The Deputy PM has said the Coalition made an error by failing to spend enough on big infrastructure projects when it first came to office.
Touted as a 'full, frank and unvarnished' assessment of the Coalition's progress, today's mid-term review has been dismissed by Labour.
The Coalition has published a 119-page report showing the progress made on the 399 pledges taken together in 2010. Not an easy read.
The family of a woman who blamed the Government for her death in a suicide note said she was struggling to cope with paying the so-called bedroom tax, the Sunday People has reported.
Stephanie Bottrill's relatives told the paper she was worried about how she would afford the £20 extra a week for the two under-occupied bedrooms in her home - money she owed because of the Government's spare room subsidy policy.
Ms Bottrill, who died on May 4, left a letter to her son Steven, which said: "Don't blame yourself for me ending my life. The only people to blame are the Government," the paper reports.
He told the newspaper: "She was fine before the bedroom tax. It was dreamt up in London, by people in offices and big houses. They have no idea the effect it has on people like my mum."
Solihull Council Labour group leader David Jamieson, who knows the family, told the newspaper: "I'm absolutely appalled this poor lady has taken her own life because she was worried about how she would pay the bedroom tax."
Samaritans is available for anyone in any type of distress on 08457 90 90 90 in the UK or visit their website www.samaritans.org
Ministers have warned David Cameron to resist a "lurch to the right" after the Conservatives finished third behind UKIP in the Eastleigh by-election.
David Cameron is also facing pressure over departmental spending and the welfare bill ahead of this month's Budget.
The Deputy Prime Minister Nick Clegg has warned that Britain could become a "safe haven" for foreign criminals if it pulls out of the European Arrest Warrant.
The Conservative Home Secretary Theresa May plans to opt out of 133 EU-wide justice and policing measures, including the EAW.
After meeting campaigners, Mr Clegg said:
While some measures of European co-operation on crime are old, out of date or defunct, the police and other law enforcement agencies consistently tell us that other measures are essential for our national security and public safety.
The European Arrest Warrant is one of those key measures...as the police say, without it Britain could become a safe haven for Europe's criminals.
We want to improve the way the arrest warrant works.
But this key crime fighting tool should be reformed, not abandoned.
One of Mr Clegg's aides went further, telling the Financial Times:
It is incredible that people would risk the security and safety of British citizens for some anti-European posturing.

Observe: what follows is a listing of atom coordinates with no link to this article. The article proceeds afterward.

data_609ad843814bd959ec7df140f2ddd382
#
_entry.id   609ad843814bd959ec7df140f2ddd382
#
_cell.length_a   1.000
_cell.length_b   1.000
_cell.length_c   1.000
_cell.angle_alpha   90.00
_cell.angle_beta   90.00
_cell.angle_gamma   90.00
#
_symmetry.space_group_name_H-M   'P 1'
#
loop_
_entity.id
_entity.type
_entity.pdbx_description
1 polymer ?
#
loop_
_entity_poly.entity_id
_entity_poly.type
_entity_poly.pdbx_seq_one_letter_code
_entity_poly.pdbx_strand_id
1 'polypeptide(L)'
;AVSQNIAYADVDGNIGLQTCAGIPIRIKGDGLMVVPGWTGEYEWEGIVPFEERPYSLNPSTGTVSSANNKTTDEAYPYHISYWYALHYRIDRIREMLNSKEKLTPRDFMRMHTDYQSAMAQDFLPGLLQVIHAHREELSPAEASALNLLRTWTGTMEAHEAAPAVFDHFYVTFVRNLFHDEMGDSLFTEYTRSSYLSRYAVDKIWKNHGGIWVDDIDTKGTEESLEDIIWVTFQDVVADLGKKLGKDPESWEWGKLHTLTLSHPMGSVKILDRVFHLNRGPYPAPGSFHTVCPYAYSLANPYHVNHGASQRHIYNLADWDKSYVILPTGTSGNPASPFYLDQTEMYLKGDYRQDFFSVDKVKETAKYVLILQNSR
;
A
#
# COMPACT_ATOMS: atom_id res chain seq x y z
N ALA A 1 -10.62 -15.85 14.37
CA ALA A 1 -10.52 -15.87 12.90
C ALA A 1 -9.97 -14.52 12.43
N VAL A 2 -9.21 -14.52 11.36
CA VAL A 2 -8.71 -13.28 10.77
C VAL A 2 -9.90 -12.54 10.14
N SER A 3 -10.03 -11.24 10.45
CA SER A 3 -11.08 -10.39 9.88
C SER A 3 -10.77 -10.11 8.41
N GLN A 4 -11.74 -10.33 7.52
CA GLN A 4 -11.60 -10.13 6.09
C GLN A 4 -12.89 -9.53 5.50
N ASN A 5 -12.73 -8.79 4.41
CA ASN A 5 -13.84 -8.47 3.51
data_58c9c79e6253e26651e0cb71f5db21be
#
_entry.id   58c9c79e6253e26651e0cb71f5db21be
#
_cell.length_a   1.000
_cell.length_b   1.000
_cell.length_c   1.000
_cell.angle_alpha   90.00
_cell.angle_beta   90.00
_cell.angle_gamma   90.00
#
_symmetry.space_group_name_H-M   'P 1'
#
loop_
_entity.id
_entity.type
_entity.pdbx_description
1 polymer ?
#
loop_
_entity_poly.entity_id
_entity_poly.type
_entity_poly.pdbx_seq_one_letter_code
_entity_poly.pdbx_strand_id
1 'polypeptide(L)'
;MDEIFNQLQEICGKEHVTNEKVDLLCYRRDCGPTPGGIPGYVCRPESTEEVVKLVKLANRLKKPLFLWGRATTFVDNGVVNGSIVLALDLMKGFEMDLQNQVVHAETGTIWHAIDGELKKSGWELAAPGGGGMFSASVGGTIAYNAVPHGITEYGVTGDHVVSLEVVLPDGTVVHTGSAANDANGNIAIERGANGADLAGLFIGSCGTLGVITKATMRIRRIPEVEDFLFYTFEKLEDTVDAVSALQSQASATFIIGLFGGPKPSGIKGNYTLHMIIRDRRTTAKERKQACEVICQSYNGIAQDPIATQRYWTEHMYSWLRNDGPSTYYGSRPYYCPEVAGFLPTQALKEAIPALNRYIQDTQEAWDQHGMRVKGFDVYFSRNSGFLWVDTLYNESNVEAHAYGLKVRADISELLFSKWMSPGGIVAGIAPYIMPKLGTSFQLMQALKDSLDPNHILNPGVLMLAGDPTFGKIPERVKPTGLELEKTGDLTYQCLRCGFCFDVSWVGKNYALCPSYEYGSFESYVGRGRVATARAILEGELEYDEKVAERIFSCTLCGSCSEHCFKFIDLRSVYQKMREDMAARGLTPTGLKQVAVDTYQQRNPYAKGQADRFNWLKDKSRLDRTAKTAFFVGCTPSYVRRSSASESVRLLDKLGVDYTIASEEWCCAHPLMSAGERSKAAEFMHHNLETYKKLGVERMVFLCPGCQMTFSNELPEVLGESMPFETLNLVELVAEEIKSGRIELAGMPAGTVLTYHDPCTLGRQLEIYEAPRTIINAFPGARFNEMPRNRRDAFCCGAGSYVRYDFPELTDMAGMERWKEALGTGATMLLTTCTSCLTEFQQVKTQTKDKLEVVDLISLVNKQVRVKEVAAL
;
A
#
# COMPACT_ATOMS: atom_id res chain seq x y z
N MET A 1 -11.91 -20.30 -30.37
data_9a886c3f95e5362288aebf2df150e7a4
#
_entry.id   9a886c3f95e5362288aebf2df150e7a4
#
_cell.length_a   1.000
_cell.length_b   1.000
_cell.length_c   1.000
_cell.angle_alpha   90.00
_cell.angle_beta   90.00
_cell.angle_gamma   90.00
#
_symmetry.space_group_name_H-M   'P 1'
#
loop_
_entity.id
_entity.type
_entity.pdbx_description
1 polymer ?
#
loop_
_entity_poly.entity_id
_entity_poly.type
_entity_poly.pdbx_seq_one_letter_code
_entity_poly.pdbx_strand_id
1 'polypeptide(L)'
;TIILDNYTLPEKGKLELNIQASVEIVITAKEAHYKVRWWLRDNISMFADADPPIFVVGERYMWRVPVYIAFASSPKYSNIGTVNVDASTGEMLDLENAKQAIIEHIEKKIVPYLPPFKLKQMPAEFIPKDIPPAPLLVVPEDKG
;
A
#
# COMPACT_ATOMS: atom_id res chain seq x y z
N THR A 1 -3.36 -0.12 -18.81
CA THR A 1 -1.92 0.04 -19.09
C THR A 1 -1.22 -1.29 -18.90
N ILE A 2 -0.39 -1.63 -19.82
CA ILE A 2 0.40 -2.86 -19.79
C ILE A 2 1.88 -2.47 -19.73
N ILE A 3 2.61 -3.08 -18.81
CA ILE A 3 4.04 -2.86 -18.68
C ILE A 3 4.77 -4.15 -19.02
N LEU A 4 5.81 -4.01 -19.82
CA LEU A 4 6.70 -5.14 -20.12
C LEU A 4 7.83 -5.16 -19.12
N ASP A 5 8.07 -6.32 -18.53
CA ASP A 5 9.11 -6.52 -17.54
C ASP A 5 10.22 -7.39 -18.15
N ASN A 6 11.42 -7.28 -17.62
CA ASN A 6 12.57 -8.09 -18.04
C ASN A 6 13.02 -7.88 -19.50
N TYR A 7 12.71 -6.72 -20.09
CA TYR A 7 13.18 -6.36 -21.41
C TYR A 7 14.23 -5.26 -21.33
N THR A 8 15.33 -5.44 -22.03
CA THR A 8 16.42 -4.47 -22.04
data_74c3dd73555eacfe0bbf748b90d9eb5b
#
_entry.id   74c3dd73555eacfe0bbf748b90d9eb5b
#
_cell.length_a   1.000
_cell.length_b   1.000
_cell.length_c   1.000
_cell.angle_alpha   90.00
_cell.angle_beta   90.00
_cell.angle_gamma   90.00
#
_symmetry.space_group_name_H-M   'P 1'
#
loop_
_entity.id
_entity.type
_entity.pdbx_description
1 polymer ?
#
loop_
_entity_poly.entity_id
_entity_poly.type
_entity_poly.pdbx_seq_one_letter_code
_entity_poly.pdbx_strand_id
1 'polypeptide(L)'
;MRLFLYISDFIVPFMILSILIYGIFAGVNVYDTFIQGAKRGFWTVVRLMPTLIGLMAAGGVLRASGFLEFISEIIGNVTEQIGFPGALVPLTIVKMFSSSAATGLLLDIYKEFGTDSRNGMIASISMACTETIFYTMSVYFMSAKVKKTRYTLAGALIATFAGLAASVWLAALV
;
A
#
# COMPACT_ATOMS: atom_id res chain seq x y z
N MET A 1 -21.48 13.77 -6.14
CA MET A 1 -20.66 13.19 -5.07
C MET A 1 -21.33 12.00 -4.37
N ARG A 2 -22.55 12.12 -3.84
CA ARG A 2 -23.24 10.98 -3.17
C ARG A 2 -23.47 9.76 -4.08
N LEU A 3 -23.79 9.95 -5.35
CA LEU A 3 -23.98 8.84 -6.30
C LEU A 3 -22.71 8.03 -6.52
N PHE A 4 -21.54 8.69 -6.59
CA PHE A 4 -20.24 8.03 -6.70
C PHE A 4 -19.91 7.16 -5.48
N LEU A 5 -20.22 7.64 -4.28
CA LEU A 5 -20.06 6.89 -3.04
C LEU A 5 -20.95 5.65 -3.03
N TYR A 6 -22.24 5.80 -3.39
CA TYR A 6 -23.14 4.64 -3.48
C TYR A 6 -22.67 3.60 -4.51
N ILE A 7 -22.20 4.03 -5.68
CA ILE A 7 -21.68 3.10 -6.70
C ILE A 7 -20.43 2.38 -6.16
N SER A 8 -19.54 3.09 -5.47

The Justice Secretary Chris Grayling has said that his remarks about scrapping the Human Rights Act were not off-message, despite David Cameron saying there would be no "lurch to the right" in the Conservative Party.
Mr Grayling said: "What I've set out in the last few days is the same approach that I set out at the party conference last year.
"The Conservative Party will go in to the next election with a plan to tackle the frustrations on human rights, which are shared by people across our society - not by those on the right but the public as a whole."
His remarks come as cracks over immigration and the Human Rights Act appear to be splitting the party after the poor Eastleigh by-election results, which saw the Conservative fall to third place behind UKIP.
The former Conservative Cabinet minister Ken Clarke has warned David Cameron that any attempt to imitate UKIP will "drive moderate people to stick with the Liberal Democrats", adding: "I can't think of a more certain way to lose the general election than to go for a lurch to the right."
The now Minister Without Portfolio went on to say that talk of the Human Rights Act being scrapped was not something he recognised as government policy, or "any policy likely to be adopted by a Conservative Party that I can recognise."
David Cameron is set to attempt to calm Conservative nerves with a major speech on the economy on Thursday.
Downing Street aides said it will aim to drive home the Prime Minister's message on the need to stick to the course on economic policy.
Ministers have been voicing their opposition to any potential cuts to their departmental spending ahead of the Budget later this month.
The Lib Dem Business Secretary Vince Cable has told ITV News that the Coalition would run more smoothly if the Prime Minister resisted efforts to move the Conservative Party further to the right.
Vince Cable said: "It would certainly help the workings of the coalition if he remained in a moderate, central position."
Nick Clegg's comments that the Coalition had made a mistake by not spending enough on infrastructure came ahead of the latest growth figures, which will be announced today.
He said the figures will reveal what happened in the last three months of 2012 are likely to be "considerably weaker" than over the summer.
If the GDP figures are poor tomorrow morning, Nick Clegg's admission could be deeply unhelpful for ministers trying to defend the Government's record.